If the question had been what was the highest survival of only the starving hives, those fed honey or those not, the answer would have been the opposite, those fed would have had better odds. IE, if you find your hive starving, feed it.
    44 years, been commercial, outfits up to 4000 hives, now 120 hives and 200 nucs as a hobby, selling bees. T (mostly).

  8. #8
    Join Date
    May 2013
    Location
    Shreveport, Louisiana, USA
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    287

    Default Re: article feedback request

    Oldtimer, you are right. The survey mixes (and the article confuses) correlation with causation. This is something that able researchers recognize and have to deal with regularly. There is nothing wrong with the survey, but it must be understood. It is similar to concluding based on survey data that getting multiple DWI's tends to cause alcoholism or that getting free school lunches tends to cause increased dropout rates. I would use carefully selected and well placed frames of honey to feed a colony that is reasonably calculated to fail if not fed. Cheers.
    Last edited by Riverderwent; 08-21-2014 at 06:32 PM.
    Inscrutable little bugs.

  9. #9
    Join Date
    Sep 2009
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    Millbury, MA, USA
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    Default Re: article feedback request

    I find my bees winter better on syrup/fondant than honey.

  10. #10
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    May 2013
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    Shreveport, Louisiana, USA
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    Default Re: article feedback request

    "I find my bees winter better on syrup/fondant than honey."

    Do they do better for you with fondant and with syrup than they do with sufficient supplies of their own capped honey in frames?
    Inscrutable little bugs.

  11. #11
    Join Date
    May 2013
    Location
    Shreveport, Louisiana, USA
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    287

    Default Re: article feedback request

    deleted -- same post posted twice
    Inscrutable little bugs.

  12. #12
    Join Date
    May 2014
    Location
    Charlotte, NC
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    273

    Default Re: article feedback request

    Three points about this article.
    1) The writer definitely has a bias.
    2) The data seems to prove the point. What is the source of the data? It seems to be a survey. While the results seem to have some validity. I don't see any evidence of a control group or background on the respondents.
    3) If disease is a concert the frames of honey can be frozen. They should also be uncapped.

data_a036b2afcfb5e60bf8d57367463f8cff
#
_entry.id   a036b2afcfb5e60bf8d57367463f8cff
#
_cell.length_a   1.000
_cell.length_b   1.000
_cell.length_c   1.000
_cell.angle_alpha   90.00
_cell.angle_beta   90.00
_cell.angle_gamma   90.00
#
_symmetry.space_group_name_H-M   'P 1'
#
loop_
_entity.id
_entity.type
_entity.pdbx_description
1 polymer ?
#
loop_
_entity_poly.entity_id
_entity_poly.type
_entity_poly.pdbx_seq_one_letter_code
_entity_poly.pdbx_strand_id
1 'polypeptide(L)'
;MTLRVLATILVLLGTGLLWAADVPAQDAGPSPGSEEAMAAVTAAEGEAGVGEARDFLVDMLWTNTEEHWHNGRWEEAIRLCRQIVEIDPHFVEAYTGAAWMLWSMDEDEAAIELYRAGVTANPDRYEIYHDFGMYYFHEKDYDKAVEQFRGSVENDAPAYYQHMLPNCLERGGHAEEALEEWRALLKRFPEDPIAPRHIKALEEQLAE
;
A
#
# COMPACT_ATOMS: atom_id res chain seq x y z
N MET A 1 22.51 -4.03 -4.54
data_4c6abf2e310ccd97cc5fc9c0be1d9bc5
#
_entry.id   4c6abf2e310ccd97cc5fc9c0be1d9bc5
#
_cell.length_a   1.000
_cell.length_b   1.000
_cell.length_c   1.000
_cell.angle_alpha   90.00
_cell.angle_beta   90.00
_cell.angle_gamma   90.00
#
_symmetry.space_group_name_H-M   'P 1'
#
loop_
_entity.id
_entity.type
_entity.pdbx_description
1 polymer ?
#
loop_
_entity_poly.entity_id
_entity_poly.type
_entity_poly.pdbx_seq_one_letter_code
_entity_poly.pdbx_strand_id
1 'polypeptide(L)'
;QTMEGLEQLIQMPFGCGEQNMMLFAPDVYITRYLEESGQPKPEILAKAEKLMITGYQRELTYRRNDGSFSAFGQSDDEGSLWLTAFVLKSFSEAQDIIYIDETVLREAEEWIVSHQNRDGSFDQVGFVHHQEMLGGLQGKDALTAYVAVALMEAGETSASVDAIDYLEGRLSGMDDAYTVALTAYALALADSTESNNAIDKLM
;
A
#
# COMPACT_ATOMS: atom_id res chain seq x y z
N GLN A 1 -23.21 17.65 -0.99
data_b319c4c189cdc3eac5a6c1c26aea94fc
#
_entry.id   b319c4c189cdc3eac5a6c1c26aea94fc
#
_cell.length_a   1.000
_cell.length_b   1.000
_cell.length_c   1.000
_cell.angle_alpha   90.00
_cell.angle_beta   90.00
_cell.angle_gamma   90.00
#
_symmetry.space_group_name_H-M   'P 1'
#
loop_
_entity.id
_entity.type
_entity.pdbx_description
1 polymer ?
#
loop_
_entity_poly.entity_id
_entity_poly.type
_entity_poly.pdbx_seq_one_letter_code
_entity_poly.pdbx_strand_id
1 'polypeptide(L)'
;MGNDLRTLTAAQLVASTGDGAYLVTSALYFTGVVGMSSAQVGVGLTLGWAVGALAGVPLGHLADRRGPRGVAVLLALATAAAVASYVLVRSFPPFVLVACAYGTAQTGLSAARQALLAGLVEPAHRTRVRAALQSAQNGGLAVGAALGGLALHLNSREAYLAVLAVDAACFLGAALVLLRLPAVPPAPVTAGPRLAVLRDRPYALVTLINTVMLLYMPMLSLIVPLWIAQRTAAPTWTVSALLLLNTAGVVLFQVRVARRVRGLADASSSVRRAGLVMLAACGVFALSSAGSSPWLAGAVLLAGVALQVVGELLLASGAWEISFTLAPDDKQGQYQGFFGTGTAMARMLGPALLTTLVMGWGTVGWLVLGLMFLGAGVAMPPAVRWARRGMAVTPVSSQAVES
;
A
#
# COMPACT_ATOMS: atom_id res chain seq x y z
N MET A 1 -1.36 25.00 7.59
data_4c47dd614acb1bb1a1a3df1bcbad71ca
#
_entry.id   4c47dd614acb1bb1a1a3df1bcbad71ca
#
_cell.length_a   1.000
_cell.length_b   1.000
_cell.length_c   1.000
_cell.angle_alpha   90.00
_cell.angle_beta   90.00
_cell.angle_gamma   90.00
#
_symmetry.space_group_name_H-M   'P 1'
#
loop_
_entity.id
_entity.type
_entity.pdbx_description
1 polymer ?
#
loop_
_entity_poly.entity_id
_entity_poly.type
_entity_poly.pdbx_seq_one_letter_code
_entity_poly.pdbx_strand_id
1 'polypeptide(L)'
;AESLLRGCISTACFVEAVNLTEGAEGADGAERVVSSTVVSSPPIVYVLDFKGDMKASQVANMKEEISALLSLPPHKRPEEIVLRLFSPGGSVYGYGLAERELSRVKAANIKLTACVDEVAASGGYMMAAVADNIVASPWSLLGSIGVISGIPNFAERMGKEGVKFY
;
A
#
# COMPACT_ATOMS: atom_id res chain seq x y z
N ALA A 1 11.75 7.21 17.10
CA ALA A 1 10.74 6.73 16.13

As an aside. Wasting $8 a pound honey to replace sugar water seems kind of foolish, unless the honey was produced while sugar water was being fed and is not suitable for sale.

  13. #13
    Join Date
    Sep 2009
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    Millbury, MA, USA
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    Default Re: article feedback request

    Quote Originally Posted by Riverderwent View Post
    "I find my bees winter better on syrup/fondant than honey."

    Do they do better for you with fondant and with syrup than they do with sufficient supplies of their own capped honey in frames?
    yes

  14. #14
    Join Date
    Jul 2010
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    jackson county, alabama, usa
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    Default Re: article feedback request

    the thinking is that in the far north where the winters are long and cold and the bees may go months without a cleansing flight that there is less dysentery with sugar feed vs. honey because of the syrup not having solids thus making it easier to digest.

    outside of that consideration is the finding that honey contains nutrients not found in syrup that augment the bee's natural immunity against pathogens and toxins. a honey diet is a common denominator among treatment free beeks and the thinking is that it may be part of why those bees tolerate mite loads.

    it's another one of those 'beekeeping is local' considerations, which includes the priority or not of maximizing the honey harvest.
    journaling the growth of a treatment free apiary started in 2010. 20+/- hives

  15. #15
    Join Date
    Jan 2012
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    Maple Valley, WA
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    165

    Default Re: article feedback request

    You always have to be careful when reading an article that is interpreting the results in someone else's study. Does the actual data support the conclusions they are drawing?

    The results are in response to a survey and ask very generally:

    Which, if any of the following, did you apply to a majority of your colonies between April 1, 2012 and March, 2013?
    -Candy
    -Dry sugar
    -High Fructose Corn Syrup (HFCS)